Monday 30 November 2009


I recently discovered a very handy website called LiveHouse☆Map which shows videos of people walking to livehouses from the nearest train stations.
Livehouses are often difficult to find and the maps are hard to decipher, so if you watch one of these videos before you go to a livehouse for the first time, you should feel more familiar with the route. Remember, you can also check Google Street View too.
LiveHouse☆Map is in Japanese but isn't too hard to follow even if you don't understand the language.
It seems to have some connection with the pop band Cosmic Airplane whose music can be heard in the background of the videos. I think the guides are members of the band too.
There are currently guides to 67 livehouses and while that is only a fraction of the venues out there (for example, Tokyo Gig Guide lists 340 venues), it is quite an achievment and includes all the main Tokyo clubs. I have added links to them on the livehouse pages of Tokyo Gig Guide.

Here is my favourite video. It's directions to Fever, which is directly in front of Shindaita station. He just crosses the road!

Labels: , , , , , ,

Thursday 19 November 2009

Lightning Bolt

Fever in Shindaita (one stop from Shimokitazawa) is a new and promising livehouse. A decent size, though sold out and jam-packed tonight, with a side bar outside the live area which you can escape to during dull bands. Before the show, lots of gig-goers were hanging around the front and the nearby convenience store drinking beer so let's hope complaints from neighbours don't have any effect on the place.

First up were legendary Japanese masters of noise Incapacitants who I was very excited to finally get the chance to see. Wow. Ever since I first came to Japan, I'd been wanting to see some real live pure noise music, and I have seen a lot of live noise since I've been here, but this, these guys, they are it. Two older guys with side parts, regular workers during the day, who have been making noise since the early eighties. There were loads of odd effects, feedback, sheets of metal, bizarre microphone-things, and the they were encouraged into further craziness by the fans at the front (mostly by Dave). I loved the guy on the right's (Fumio?) T-shirt with a crossed-out musical note printed on the front.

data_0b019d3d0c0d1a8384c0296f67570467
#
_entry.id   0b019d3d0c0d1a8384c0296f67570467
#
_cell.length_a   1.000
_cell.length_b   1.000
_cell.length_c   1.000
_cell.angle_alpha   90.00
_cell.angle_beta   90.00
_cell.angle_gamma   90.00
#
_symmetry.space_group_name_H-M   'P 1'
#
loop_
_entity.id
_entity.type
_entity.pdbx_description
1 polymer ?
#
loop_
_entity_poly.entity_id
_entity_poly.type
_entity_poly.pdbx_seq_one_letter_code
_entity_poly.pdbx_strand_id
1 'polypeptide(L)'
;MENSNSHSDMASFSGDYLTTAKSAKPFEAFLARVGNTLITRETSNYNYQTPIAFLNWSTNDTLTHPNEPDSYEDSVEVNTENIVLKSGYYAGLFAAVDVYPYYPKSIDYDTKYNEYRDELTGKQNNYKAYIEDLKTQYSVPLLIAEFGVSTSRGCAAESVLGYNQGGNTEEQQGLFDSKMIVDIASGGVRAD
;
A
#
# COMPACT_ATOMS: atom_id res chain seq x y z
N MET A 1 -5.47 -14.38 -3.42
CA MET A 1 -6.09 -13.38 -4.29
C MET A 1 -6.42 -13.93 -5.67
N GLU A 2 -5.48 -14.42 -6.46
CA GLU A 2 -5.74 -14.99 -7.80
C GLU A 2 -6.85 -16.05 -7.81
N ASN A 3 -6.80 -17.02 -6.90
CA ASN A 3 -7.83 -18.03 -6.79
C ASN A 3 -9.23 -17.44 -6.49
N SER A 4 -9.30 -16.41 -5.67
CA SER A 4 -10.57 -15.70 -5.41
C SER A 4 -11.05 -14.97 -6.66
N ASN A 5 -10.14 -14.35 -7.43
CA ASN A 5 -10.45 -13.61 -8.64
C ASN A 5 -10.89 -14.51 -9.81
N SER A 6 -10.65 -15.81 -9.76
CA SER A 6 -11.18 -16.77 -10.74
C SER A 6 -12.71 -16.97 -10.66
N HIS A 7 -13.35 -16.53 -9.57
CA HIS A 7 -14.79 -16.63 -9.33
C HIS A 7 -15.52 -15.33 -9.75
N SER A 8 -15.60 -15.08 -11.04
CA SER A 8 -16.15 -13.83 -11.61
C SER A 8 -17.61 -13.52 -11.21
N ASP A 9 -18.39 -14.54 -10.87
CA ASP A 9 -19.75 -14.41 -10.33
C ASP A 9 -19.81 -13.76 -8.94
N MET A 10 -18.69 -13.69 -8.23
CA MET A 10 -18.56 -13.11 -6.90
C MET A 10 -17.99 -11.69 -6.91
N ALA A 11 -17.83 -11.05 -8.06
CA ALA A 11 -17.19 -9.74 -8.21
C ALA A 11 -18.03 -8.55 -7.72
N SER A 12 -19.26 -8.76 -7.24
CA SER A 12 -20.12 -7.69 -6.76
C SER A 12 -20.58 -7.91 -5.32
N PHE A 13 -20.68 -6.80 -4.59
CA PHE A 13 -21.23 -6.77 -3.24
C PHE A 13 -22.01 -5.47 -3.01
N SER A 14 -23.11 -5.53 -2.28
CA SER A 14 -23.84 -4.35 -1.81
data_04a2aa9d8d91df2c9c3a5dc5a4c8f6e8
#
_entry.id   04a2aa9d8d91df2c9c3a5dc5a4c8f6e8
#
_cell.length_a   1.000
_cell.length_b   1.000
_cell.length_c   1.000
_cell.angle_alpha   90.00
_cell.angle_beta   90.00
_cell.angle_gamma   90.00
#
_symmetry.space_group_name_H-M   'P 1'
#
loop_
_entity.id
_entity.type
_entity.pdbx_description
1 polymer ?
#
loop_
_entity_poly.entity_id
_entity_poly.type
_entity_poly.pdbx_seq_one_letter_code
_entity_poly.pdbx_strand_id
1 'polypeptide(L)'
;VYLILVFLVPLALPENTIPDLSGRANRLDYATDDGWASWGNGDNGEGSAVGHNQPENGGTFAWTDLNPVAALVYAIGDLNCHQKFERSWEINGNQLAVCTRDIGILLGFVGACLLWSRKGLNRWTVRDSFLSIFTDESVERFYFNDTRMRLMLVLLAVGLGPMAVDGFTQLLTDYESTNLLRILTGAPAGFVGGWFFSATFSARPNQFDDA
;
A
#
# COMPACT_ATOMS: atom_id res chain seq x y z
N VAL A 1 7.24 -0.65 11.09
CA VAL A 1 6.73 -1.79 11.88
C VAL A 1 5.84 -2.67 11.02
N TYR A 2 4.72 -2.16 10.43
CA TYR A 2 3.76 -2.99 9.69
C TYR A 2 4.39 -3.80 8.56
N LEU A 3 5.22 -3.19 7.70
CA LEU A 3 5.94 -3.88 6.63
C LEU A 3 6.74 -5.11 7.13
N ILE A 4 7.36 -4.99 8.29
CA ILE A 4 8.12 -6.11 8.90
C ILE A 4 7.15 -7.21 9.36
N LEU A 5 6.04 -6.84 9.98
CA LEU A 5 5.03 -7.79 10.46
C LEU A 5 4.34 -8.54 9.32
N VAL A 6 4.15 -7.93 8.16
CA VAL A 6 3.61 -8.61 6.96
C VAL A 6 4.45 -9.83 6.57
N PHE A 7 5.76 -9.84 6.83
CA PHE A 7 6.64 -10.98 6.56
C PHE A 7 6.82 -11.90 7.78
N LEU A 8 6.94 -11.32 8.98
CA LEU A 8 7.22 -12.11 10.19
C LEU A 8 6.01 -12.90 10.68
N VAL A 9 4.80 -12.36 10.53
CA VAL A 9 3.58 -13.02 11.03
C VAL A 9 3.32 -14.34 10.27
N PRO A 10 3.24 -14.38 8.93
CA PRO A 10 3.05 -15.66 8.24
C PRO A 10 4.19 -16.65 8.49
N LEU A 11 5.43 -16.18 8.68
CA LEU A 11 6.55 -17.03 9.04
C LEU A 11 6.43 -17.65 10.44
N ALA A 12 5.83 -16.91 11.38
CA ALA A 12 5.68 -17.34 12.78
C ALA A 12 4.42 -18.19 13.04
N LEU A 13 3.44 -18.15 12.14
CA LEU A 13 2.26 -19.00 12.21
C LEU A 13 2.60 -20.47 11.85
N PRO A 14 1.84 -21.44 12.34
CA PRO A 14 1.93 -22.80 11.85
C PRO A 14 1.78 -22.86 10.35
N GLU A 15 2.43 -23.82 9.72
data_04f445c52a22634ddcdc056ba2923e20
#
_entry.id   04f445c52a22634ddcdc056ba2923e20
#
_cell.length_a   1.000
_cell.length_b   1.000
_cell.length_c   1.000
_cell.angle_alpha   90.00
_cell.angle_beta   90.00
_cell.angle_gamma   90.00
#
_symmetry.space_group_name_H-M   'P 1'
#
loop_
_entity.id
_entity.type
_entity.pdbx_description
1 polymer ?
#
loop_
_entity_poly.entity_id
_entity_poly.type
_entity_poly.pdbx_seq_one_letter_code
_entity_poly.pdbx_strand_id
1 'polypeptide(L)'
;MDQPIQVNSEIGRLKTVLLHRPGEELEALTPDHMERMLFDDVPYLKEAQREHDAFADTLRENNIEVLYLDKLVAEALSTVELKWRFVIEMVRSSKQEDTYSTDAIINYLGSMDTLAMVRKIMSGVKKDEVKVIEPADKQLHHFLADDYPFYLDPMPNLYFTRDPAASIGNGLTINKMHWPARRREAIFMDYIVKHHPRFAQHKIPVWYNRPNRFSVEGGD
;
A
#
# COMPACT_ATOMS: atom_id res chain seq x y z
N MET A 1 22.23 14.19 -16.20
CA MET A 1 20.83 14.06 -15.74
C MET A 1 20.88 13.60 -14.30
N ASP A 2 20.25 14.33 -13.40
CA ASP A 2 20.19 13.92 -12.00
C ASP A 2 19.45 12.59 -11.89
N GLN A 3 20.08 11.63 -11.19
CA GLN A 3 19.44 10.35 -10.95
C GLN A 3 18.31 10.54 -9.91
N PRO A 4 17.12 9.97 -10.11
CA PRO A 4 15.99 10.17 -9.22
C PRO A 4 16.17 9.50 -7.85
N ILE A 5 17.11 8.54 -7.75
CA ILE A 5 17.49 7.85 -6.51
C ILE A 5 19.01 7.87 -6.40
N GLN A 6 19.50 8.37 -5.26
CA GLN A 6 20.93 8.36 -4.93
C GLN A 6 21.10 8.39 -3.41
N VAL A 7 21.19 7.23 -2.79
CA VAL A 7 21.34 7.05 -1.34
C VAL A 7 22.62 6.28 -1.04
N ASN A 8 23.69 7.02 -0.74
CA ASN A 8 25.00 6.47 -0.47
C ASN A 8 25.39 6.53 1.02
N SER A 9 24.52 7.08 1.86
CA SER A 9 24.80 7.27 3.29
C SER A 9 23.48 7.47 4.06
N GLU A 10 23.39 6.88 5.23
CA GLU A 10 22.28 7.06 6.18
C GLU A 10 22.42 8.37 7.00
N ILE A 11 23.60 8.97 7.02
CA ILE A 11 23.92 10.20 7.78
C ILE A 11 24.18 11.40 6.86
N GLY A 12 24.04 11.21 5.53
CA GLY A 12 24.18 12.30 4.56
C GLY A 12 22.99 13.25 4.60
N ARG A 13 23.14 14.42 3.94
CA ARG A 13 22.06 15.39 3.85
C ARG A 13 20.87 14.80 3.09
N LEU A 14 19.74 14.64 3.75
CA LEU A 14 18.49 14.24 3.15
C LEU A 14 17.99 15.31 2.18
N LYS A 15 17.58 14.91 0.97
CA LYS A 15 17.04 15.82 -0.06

Ten people spread out across the stage for the next band, Surfers of Romantica, and they all looked like a hodge-podge collection of members of skate-punk, funk, rap, hippy, kraut-rock and jam bands. They ended up sounding heavily influenced by the last couple of Boredoms albums, but not quite as interesting. The songs never seemed to actually start and the singer did lots of posing but hardly acually sang. It was time to try some of the beer in the other bar.

DMBQ did their usual hilarious loud psychedelic rock 'n roll freak out with all the best rockstar poses and wah-wah solos. For the last song they managed to get the drummer and his drumkit on top of the crowd and actually play! Madness.

We knew that Lightning Bolt wouldn't be playing on the stage so we tried to position ourselves in a place where we would be able to see them, not knowing where they would set up. Somehow I managed to find myself directly in front of the drummer, spending the whole set struggling to hold the people back behind me and not fall onto the drumkit. All-out loud craziness. Sweat everywhere. They played songs from their new album, some from their old albums and lots I didn't recognise. Loads of energy and noise. Brian Gibson just stood there all nonchalant as he played wild sounds on the bass and banjo strings on his instrument through all those overdrive, octave, wah and effects pedals. Brain Chippendale went wild on his two snare, no high-hats drum setup being held together by the audience members in front of him.

I could hardly hear the next day.

Labels: , , , , , ,